Wednesday, January 17, 2007
What's a Challenge Worth?
In the aftermath of the Chargers' meltdown on Sunday against the Patriots, Marty Schottenheimer has come under criticism from all sides. One play that stood out was the decision to challenge the ruling-on-the-field of the interception by Marlon McCree and subsequent strip by Patriots WR Troy Brown; the play was a 4th-and-5 with the Pats down by 8 points with just 6:25 left in the game. If the interception had stood (or, for that matter, if McCree had batted the ball down, giving the Chargers possession), the game likely would have swung to the Chargers.
Schottenheimer was criticized for throwing a challenge flag on a play that did not seem (at first glance, or later) to be ripe to be overturned. Further, the Chargers could have used the lost timeout later in the game when, down a field goal with under a minute to go, they tried to mount one final drive.
It's easy to criticize Schottenheimer, the owner of a 5-13 record in the playoffs. (He's also the holder of the dubious distinction of being the NFL coach with the most career wins (200) without a Super Bowl appearance.) However, if the call had been overturned -- as unlikely as that seemed to be given the replays -- the Chargers would have likely won.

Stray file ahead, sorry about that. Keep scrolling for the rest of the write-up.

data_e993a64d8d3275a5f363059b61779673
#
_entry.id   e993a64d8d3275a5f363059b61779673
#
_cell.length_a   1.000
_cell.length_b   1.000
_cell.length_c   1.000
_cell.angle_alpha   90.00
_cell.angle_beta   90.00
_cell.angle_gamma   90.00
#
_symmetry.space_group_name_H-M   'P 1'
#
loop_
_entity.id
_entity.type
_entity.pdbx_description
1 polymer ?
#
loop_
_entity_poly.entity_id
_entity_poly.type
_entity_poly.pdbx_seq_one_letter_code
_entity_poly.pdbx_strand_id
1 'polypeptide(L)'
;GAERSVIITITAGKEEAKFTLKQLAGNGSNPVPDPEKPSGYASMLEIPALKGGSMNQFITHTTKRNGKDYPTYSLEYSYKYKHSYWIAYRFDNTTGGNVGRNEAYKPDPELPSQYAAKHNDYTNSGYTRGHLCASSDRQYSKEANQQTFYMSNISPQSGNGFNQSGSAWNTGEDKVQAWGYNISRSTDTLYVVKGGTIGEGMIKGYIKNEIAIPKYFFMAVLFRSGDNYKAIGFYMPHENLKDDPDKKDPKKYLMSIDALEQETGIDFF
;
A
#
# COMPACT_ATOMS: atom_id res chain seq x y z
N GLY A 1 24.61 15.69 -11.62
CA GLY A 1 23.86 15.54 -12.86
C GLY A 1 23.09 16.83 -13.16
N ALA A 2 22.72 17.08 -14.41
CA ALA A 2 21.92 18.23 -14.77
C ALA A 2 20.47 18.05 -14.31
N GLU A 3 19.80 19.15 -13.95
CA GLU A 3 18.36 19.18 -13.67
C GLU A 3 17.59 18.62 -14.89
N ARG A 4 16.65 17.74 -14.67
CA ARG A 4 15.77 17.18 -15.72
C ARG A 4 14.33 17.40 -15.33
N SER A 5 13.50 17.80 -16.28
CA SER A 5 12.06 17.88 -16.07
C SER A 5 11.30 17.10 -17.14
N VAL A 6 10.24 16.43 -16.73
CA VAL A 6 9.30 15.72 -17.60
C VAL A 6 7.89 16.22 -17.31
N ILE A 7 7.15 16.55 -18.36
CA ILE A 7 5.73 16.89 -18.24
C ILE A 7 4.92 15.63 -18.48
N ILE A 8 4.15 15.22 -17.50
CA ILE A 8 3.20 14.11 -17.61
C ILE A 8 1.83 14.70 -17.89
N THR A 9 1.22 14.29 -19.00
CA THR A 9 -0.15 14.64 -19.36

But Baltimore Ravens Coach Brian Billick should be subject to even harsher criticism. With approximately 6 minutes left in the third quarter against the Colts, he challenged a fumble out of bounds that still left the Colts with a 3rd-and-4 at midfield; whether the call was correct or not, the Ravens needed the timeout (and the coach's challenge) much more than the swing of 7 yards.
As it turned out, the wasted challenge came back to haunt the Ravens. With the Colts embarking on what turned out to be the game-clinching drive, they reached midfield and a 3rd-and-5. After calling their final timeout, Peyton Manning threw a ball to Dallas Clark that appeared to be well-covered by the Ravens' Corey Ivy. But Clark reached out with one hand, tipped the ball to himself, juggled it against his thigh pad, and ultimately came up holding the ball with an apparent catch. With no challenge in reserve, Billick had no choice but to accept the proverbial 'ruling-on-the-field.' The Colts continued down the field, and ultimately finished the game with a final field goal.
With all the statistical analysis that goes into sports writing and watching today, I am surprised that there is not more written on the 'proper' use of a coach's challenge. But when a team's season is on the line -- and can be saved by the use of a challenge -- it seems reasonable to expect the coach to use it. Unless of course he's wasted it already in the 3rd quarter.